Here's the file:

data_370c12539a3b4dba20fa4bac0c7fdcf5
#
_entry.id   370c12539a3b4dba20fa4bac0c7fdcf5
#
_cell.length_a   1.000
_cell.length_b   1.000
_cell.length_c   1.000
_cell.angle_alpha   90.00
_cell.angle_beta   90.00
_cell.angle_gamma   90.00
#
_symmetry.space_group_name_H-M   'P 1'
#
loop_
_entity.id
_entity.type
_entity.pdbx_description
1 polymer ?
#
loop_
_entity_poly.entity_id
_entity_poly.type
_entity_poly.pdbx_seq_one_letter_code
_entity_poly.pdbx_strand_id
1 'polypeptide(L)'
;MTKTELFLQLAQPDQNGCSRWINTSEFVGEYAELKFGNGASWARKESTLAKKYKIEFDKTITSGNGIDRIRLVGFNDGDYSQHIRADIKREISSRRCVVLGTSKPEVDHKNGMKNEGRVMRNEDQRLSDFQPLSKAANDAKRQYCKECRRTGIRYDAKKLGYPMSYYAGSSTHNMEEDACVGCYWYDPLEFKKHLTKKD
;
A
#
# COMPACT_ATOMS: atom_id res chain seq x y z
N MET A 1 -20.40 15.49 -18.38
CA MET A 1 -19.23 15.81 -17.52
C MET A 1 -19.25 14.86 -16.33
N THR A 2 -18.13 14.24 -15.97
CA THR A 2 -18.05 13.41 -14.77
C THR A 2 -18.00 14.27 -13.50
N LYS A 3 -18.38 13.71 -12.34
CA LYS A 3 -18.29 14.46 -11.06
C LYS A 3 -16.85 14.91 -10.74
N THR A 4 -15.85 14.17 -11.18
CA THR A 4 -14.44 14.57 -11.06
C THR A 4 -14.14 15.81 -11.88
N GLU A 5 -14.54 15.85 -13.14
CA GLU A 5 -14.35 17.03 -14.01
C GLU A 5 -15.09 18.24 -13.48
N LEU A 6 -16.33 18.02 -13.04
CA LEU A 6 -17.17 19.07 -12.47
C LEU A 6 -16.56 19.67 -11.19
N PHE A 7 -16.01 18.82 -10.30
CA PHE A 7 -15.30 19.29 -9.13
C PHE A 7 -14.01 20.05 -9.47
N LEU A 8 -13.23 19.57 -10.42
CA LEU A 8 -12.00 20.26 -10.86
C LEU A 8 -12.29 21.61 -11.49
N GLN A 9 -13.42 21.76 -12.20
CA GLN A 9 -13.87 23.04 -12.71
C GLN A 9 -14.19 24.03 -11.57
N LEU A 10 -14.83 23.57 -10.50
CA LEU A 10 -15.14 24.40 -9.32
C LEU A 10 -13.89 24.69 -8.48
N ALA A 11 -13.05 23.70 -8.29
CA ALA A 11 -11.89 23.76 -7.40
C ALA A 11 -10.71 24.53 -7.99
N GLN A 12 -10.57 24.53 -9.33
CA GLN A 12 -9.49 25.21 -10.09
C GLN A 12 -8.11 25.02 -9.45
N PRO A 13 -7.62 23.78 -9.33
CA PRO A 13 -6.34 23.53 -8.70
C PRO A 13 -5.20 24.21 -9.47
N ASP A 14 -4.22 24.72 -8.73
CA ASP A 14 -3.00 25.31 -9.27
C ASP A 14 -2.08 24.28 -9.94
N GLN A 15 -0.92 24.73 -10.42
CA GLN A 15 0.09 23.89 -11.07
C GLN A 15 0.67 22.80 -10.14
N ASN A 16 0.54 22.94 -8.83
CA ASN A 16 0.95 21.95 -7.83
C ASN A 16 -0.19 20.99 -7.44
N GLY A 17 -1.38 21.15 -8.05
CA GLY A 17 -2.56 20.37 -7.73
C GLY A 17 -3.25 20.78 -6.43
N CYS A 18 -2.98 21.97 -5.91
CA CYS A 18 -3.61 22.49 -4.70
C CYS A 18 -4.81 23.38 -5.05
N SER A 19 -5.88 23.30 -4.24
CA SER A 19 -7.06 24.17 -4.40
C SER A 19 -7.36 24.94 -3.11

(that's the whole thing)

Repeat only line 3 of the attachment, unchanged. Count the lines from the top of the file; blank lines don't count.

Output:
_entry.id   370c12539a3b4dba20fa4bac0c7fdcf5